Image-5.jpg

Next, I was able to select the name of my database from the “Select or enter a database name” drop-down list in the “Add Connection” window of Visual Studio and test the connection:

Image-6.jpg

After verifying that I could connect to the database, I then copied and pasted the connection string generated by Visual Studio into my web.config file. To do this, first right click the database in Server Explorer of Visual Studio and select properties from the menu.

Image-7.jpg

From the properties window, select and copy the Visual Studio generated connection string:..

Image-8.jpg
 

Paste the connection string into the web.config file:

 

	

 

Next, I wrote a function in my ASPX code behind to insert the inputs into the database:
public void insertLoan(double loan, int term, double rate, double pmi)
	{
    	string sqlConnectionString = ConfigurationManager.ConnectionStrings["Finances"].ConnectionString;
 
    	string sqlQuery = string.Format("INSERT INTO Loan (Loan,Term,Rate,PMI,Date) VALUES(@loan, @term, @rate, @pmi, GETDATE())");
 
    	using (SqlConnection conn = new SqlConnection(sqlConnectionString))
    	{
        	using (SqlCommand cmd = new SqlCommand(sqlQuery))
        	{
            	cmd.Connection = conn;
            	cmd.Parameters.AddWithValue("@loan", loan);
            	cmd.Parameters.AddWithValue("@term", term);
            	cmd.Parameters.AddWithValue("@rate", rate);
         	   cmd.Parameters.AddWithValue("@pmi", pmi);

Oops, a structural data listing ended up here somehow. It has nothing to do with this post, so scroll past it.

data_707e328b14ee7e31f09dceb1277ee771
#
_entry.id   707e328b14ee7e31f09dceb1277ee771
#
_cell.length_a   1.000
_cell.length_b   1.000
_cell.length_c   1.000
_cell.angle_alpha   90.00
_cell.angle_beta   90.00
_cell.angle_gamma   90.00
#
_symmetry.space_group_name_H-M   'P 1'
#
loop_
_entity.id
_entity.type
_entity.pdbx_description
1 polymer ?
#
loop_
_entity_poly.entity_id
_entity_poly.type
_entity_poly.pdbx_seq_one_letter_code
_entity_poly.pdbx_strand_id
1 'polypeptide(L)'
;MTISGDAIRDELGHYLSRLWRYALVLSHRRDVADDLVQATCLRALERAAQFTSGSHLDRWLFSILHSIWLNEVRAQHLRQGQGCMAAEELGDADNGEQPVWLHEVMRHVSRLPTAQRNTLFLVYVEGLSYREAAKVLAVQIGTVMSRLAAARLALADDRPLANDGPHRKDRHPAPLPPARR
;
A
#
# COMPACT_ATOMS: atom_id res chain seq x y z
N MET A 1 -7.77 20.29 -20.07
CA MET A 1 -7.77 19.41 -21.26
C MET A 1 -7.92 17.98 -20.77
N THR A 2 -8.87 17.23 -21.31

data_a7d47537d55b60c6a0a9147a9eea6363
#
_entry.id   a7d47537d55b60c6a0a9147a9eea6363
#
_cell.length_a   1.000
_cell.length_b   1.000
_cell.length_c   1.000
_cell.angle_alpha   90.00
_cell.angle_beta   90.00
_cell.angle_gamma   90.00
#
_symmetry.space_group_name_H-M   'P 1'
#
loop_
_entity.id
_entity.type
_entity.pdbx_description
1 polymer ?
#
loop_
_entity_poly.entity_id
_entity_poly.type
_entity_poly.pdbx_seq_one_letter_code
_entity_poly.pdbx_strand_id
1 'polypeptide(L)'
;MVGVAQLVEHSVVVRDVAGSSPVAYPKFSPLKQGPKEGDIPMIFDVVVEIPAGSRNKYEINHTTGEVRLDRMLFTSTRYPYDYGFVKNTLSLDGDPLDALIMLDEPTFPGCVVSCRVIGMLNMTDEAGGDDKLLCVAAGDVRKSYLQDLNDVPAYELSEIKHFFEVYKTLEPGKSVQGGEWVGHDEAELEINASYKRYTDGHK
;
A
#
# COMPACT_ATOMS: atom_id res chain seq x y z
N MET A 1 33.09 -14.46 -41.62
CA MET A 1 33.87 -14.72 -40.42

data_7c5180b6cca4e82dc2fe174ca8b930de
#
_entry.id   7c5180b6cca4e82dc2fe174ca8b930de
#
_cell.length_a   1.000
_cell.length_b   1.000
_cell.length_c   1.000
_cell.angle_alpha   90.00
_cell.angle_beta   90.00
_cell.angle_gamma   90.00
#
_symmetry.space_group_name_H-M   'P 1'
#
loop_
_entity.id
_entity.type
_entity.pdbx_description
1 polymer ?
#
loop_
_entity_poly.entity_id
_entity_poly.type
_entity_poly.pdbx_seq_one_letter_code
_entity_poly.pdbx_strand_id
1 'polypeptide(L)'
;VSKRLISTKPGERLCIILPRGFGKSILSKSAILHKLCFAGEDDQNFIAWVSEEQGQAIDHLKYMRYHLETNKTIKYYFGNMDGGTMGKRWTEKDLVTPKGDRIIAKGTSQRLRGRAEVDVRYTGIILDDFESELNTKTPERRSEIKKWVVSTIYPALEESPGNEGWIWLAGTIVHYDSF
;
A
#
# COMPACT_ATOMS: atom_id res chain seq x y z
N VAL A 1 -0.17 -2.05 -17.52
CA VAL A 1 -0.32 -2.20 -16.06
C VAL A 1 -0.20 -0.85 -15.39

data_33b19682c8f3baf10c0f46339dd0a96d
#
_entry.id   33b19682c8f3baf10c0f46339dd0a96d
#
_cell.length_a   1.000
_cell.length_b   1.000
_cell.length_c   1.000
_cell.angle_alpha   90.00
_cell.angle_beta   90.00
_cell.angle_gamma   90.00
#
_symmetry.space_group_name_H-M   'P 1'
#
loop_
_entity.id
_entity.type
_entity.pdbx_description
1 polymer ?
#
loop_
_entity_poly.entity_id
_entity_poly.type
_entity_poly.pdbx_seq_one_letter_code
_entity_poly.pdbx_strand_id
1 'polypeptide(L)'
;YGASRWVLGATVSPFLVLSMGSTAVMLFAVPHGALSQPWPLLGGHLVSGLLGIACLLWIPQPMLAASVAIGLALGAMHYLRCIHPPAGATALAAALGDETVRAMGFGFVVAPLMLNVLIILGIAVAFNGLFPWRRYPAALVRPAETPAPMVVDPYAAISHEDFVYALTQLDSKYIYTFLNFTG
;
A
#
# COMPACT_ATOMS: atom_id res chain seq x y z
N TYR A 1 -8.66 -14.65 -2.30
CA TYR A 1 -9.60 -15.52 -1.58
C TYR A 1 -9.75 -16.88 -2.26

try
            	{
                	cmd.Connection.Open();
                	cmd.ExecuteNonQuery();
            	}
            	catch (Exception e)
            	{
           	     Console.WriteLine(e.ToString());
            	}
            	finally
            	{
                	cmd.Connection.Close();
            	}
        	}
    	}
	}

After pushing the submit button I checked the “Loan” table using SSMS to see if the new data had been inserted into the database:

Image-9.jpg

I was successfully able to access the database and store the loan parameters. After verifying these initial steps I can begin to expand the application. Every time I start a new .NET web application I forget a few of these steps, which causes problems later on. Besides being able to reference this post when creating projects in the future, I hope other developers will find this documentation useful as well.  
 

 

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About the author

Dustin has gone from satellite communications technician to computer engineer to web developer. He has always been excited about the prospects of technology; all that can be explored and discovered with it fascinates him. When Dustin is not developing software you can find him studying philosophy and preparing for another sailing or skiing adventure with his wife, Molly.

View other posts by Dustin